My latest Guardian column, "Why economics condemns 3D to be no more than a blockbuster gimmick," discusses the difficulty of making truly 3D movies (that is, movies that lose something crucial in 2D) in a world where movies need to find a home on 2D small-screens in order to recoup.
Movies, after all, rely on the aftermarket of satellite, broadcast and cable licenses, of home DVD releases and releases to airline entertainment systems and hotel room video-on-demand services - none of which are in 3D. If the movie couldn't be properly enjoyed in boring old 2D, the economics of filmmaking would collapse. So no filmmaker can afford to make a big-budget movie that is intended as a 3D-only experience, except as a vanity project.
What's more, no filmmaker can afford to make a small-budget 3D movie, either, because the cinema-owners who've shelled out big money to retrofit their auditoriums for 3D projection don't want to tie up their small supply of 3D screens with art-house movies. They especially don't want to do this when there's plenty of competition from giant-budget 3D movies that add in the 3D as an optional adjunct, a marketing gimmick that can be used to draw in a few more punters during the cinematic exhibition window.
I have no doubt that there are brilliant 3D movies lurking in potentia out there in the breasts of filmmakers, yearning to burst free. But I strongly doubt that any of them will burst free. The economics just don't support it: a truly 3D movie would be one where the 3D was so integral to the storytelling and the visuals and the experience that seeing it in 2D would be like seeing a giant-robots-throwing-buildings-at-each-other blockbuster as a flipbook while a hyperactive eight-year-old supplied the sound effects by shouting "BANG!" and "CRASH!" in your ear.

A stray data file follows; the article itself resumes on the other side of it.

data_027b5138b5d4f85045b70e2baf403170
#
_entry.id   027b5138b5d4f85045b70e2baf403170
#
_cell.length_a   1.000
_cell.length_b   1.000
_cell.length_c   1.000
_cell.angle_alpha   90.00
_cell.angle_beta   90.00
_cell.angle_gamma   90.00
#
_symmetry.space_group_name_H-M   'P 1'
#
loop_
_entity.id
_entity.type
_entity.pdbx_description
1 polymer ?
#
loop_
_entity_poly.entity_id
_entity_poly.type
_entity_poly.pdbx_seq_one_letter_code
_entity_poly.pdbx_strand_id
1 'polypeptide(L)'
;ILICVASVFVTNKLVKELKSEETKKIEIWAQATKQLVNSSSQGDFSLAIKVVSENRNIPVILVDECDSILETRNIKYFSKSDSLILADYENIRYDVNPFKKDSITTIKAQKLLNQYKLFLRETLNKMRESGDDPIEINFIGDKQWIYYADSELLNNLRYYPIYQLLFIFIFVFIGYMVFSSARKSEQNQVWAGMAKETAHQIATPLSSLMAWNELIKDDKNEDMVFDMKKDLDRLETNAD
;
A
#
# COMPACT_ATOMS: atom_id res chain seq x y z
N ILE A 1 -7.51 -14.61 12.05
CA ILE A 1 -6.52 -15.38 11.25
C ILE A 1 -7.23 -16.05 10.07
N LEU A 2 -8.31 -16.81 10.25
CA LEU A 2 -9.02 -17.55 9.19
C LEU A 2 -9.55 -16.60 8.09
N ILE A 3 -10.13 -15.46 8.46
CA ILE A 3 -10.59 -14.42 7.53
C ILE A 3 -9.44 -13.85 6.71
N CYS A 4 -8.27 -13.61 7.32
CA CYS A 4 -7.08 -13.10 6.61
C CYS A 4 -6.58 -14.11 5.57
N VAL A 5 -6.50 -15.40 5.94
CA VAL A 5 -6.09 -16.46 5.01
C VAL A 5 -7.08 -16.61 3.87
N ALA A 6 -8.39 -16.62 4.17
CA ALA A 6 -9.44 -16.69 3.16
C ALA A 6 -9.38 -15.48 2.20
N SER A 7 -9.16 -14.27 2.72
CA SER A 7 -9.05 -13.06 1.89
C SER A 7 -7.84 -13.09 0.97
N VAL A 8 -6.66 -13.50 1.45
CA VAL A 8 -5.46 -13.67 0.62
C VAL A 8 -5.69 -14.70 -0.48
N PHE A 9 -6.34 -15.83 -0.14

Why economics condemns 3D to be no more than a blockbuster gimmick
Lee Steffen's glorious Twitter thread about "the ten types of movies" (as determined by similarities in their poster art is quite the little design project, building on similar work from the likes of Christophe Courtois and others. (via Kottke)
Cartoonists Ed Piskor and Jim Rugg take a look at the booklets that come with Criterion Collection’s Crumb and Ghost World DVDs and Blu-rays, both directed by Terry Zwigoff. I’ve seen both films multiple times and already have the Crumb DVD, but I wasn’t aware that Criterion did one for Ghost World. Sigh *pulls out […]
Not to be confused with that painfully mediocre Dave Eggers novel, Netflix’s new reality show The Circle is basically the IRL version that Black Mirror episode where Bryce Dallas Howard obsessively ranks everything on social media to the point of extreme isolation.
From OneDrive to Slack, there are numerous ways to store files online. Because many platforms offer a certain amount of free storage, it makes sense to mix and match. However, spreading your files across multiple apps can make things very confusing. Rethink Files offers a simple solution. By connecting to all your other cloud storage […]
Winter can be a difficult time of year for golfers. Between the freezing temperatures and frequent snow showers, maintaining your handicap can seem almost impossible. When the fairways are frozen solid, the PhiGolf simulator lets you practice at home. This device captures every nuance of your swing to provide virtual coaching. Better still, you can […]
Photoshop is one of the most widely used photo editing tools out there, to the point that it’s the default program designers think of whenever they need work done. Small wonder, too: The flagship software in Adobe’s creative suite is very powerful — if you know how to use it. There is a lot to […]